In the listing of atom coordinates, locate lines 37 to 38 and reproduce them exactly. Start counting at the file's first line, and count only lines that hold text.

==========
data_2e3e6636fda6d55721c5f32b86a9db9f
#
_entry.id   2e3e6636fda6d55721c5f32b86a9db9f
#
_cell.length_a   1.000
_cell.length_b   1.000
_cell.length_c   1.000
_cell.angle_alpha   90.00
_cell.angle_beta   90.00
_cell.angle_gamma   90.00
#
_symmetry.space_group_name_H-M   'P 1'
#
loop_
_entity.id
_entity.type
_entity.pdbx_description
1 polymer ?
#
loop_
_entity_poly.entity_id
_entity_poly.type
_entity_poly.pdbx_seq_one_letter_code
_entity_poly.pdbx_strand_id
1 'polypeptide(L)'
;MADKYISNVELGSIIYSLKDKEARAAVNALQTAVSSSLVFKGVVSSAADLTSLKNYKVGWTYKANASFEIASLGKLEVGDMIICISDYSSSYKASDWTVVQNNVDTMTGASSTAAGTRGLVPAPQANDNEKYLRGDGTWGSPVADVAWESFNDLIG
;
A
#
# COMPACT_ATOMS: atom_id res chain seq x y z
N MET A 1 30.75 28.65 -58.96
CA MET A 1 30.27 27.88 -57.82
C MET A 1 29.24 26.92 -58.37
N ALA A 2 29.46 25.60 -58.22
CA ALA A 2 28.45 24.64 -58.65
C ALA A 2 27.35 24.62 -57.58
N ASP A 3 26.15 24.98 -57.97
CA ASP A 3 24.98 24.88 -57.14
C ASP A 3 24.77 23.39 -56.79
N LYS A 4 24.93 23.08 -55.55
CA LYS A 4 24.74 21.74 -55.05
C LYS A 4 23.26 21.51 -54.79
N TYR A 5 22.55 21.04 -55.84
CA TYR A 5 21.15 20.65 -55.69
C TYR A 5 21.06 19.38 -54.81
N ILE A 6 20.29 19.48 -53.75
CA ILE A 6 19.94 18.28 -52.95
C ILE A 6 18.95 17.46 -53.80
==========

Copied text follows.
N ASP A 3 26.15 24.98 -57.97
CA ASP A 3 24.98 24.88 -57.14